ARTURb: imprisonment is a beautiful way to free art on the streets.

This summer we chose Lagos for our holiday destination. We were looking for beautiful, quiet beaches,  nice hot stretches in the sun, cool places for drinks before dinner, and, yes, a little bit of buzz.  No more expectations.  The truth is we had much more than that: we ended up being struck by what we found on the city walls. 


As you start to wander the alleys you literally bump into pieces from international artists such as ROA, BEZT, SAINER, ARYZ, SEPE, ONUR or BORONDO, to mention some, in addition to works from well known Portuguese ones as MÁRIO BELÉM, MAISMENOS, ADDFUEL, amongst others. It wouldn’t be as dazzling if we were in Berlin or Buenos Aires; the thing is it takes place in Lagos, a tiny spot on the Portuguese map, a small picturesque village. How the hell is this happening here?

ROA ONURvsWES21 sepe

If you take a closer look you’ll find that all murals have a second tag that spells LAC. LAC goes for Laboratório de Actividades Criativas (Creative Activities’ Laboratory).  One of their projects is called ARTURb – Artistas Unidos em Residência (United Artists in Residence), a yearly venue in which street artists are invited to create original pieces and release their concepts for the streets. The last verb we’re using is totally appropriate because part of the beauty of the residence is that it happens in a prison.

We went there and interviewed Jorge Pereira and Nuno Pereira, two of ARTURb mentors:


VNA: You’ve got quite an impressive street art movement going on here. How did this start and why in Lagos?

JP: ARTURb is one of LAC’s initiatives. We constantly strive for diversification, new art features, street art was a natural extension. Also, it is part of my work, I do stencil. I grew up at Lisbon’s south bank where almost all of the Portuguese movement began; I was very influenced by what happened there. But most of all we felt LAC needed to grow, be more visible, closer to people.

NP: LAC is a 20 years old, non profitable Association that is now handled by a small group of people from different art fields: I am a musician, Jorge is a visual artist, Maria João is a dancer.  But it wasn’t like this before. LAC was managed by different people…

…and had a somewhat peculiar image in town (ironical laughters); because of this place, of course.

VNA: That was precisely my next question: how come did you end up in prison?

NP: The city hall granted us this building.

JP: In 1994, when Lisbon was chosen to be the European Capital of Culture, a national artist asked for a space where he could work on his collage pieces. The city hall conceded this building to him. The place was a mess: roof falling apart, sparse groups of people living here and there… very depressive, dark place.  The city didn’t like it. . You see, in the past it had been a convent, after that a prison, a ‘home’ for hundreds of retornados* in the 70’s – you had entire families living here, one prison cell for each – , and a dwelling for homeless and drug addicts in the 80’s and the 90’s.

VNA: A building with a heavy load.

JP: Indeed, most avoided it.  We needed to rid the place of that image, take art to the streets, show our work and, through it, bring people in. This is how ARTURb began back in 2011.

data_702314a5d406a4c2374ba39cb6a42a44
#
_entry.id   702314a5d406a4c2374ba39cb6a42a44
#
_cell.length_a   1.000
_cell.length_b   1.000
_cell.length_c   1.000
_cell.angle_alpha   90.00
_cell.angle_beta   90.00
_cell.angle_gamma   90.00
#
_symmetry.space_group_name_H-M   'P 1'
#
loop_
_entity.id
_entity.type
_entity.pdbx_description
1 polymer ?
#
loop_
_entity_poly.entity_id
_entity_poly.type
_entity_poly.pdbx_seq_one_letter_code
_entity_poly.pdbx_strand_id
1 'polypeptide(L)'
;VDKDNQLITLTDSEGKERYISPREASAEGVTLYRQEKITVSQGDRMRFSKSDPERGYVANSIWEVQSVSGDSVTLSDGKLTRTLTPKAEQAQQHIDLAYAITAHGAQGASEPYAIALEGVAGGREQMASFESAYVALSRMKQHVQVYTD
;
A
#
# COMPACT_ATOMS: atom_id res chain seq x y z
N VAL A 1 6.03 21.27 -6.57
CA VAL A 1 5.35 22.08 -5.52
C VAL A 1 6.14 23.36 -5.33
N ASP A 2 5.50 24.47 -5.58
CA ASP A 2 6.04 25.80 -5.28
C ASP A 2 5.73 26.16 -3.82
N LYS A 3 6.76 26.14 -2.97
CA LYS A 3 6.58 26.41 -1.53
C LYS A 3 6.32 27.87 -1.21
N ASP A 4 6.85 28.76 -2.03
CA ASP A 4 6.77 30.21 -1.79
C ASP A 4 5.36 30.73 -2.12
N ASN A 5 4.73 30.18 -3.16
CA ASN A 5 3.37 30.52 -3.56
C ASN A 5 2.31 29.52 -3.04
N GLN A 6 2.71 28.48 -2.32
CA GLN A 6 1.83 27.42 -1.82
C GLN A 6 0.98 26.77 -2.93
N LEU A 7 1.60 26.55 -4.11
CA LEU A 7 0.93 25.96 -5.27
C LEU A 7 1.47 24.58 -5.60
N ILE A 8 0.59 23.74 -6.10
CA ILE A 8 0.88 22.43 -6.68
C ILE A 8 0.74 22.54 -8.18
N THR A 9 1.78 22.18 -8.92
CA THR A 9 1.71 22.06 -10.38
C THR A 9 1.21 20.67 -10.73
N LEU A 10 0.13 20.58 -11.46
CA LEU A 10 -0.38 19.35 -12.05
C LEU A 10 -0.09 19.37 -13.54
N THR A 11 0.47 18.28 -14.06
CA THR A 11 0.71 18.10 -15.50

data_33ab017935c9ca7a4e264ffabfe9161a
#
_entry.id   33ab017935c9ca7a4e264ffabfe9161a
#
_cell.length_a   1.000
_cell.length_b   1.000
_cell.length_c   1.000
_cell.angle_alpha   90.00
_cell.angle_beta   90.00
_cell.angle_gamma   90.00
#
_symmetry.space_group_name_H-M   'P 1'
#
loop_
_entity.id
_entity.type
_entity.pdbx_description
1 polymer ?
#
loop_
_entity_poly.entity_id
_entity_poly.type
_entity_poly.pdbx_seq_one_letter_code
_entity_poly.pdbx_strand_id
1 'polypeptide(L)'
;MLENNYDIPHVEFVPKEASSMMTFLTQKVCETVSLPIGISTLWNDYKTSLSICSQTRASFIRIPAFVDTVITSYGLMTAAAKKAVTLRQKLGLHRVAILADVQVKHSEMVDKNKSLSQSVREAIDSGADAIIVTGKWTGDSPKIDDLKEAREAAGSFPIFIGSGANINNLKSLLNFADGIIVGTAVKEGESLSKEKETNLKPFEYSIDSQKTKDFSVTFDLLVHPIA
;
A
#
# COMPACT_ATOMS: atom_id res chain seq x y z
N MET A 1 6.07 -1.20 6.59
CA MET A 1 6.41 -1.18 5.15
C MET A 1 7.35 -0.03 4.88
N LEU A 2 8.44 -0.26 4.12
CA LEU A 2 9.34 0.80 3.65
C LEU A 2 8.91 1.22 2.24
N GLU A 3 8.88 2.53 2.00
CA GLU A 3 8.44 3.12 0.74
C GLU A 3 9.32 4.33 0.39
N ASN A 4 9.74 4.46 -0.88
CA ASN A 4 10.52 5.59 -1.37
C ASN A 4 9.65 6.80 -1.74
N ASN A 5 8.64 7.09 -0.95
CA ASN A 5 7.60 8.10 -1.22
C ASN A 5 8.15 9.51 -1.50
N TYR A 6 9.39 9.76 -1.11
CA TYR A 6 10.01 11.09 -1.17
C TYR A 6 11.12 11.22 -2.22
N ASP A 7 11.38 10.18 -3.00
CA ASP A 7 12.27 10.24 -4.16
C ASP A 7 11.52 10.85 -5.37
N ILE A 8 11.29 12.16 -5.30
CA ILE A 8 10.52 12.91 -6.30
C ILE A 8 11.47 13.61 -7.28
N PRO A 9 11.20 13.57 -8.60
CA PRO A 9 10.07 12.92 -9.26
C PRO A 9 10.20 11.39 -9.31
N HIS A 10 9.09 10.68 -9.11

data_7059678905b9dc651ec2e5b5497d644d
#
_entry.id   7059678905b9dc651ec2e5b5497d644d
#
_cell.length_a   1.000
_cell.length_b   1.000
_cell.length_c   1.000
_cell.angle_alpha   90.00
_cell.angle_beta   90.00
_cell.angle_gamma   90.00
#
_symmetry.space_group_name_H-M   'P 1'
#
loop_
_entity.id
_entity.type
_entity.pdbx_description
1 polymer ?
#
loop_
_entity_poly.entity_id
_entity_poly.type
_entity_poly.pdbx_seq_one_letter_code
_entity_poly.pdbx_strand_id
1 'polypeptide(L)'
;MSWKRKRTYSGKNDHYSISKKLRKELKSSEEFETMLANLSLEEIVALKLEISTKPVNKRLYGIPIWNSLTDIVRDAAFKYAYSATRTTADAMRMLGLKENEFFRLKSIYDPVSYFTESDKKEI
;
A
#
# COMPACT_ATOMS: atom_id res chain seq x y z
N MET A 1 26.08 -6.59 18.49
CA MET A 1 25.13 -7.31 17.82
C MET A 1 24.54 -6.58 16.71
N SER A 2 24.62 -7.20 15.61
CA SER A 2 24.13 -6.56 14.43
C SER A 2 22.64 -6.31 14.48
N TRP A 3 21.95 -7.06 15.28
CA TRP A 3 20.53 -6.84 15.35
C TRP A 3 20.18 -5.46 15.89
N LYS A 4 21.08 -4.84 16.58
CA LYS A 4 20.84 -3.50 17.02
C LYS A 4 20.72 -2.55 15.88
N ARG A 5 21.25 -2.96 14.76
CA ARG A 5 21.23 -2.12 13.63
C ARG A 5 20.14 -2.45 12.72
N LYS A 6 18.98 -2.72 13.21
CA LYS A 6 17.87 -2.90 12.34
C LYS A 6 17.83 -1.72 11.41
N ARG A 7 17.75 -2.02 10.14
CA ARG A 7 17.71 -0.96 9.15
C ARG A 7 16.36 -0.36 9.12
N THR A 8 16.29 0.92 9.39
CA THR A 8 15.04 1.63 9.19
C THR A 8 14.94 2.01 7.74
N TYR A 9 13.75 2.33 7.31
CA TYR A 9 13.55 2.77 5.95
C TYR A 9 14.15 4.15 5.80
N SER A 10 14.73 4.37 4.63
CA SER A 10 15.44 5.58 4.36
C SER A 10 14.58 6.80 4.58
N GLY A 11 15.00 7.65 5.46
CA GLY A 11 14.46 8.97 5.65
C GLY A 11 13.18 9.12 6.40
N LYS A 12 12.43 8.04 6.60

NP: The project is an artistic residence where artists are invited to create their pieces inside the building and then present them in a final exhibit. The difference is they also work on the streets to draw attention to what is happening here, in a sort of self promotion.

VNA: What happens outside is what you call MY WALL, right?

JP: Not quite. ARTURb has several moments in itself. ARTURb in MY WALL are those huge murals you see around town. It is another way of promoting it but detached from the residence.

NP: A kind of a pop-up.


VNA: Do artists actually work in prison cells?

NP: Yes; and on other areas of the premises as well.

VNA: They get to experiment the opposite concepts of freedom and reclusion.

NP: Exactly, the dichotomy between imprisonment and creation.

VNA: How do they feel when they first get here?

NP: They’re amazed.

JP: After getting used to the place they love it.

VNA: ARTURb’s fifth edition will be this September. Who will you bring to Lagos this year?

NP: So far we have confirmations from AKACORLEONE, REGG, ALIAS, MR WOODLAND, and BOSOLETTI.

VNA: How do you foresee ARTURb’s future?

NP: ARTURb can exist as it is as long as walls are granted… it is possible to reach a certain moment in time where this town may no longer be able to absorb the project. If that moment comes we will probably need to expand elsewhere.

LAC teaches how to roll out a carpet that connects the street to the gallery, occupying all spaces with a fine curatorship, in a familiar relationship with the artists and without forgetting that street art deserves to and should occupy galleries and institutional spaces, but it is in the streets that it is experimented, reinvented and gains shape. Red carpets are good for being burnt.


borondopipsqueak was here.ROA[1]

ARTURb 2015:

Artists Residence – September 7-19

Opening – September 19

Exhibit – September 19 to October 31

For more information visit:

All pictures courtesy LAC.

*The retornados (from the Portuguese verb “Retornar”, to return) are a Portuguese population who fled their overseas colonies during the decolonization process which was managed by the revolutionary National Salvation Junta, in the following months after the Carnation Revolution.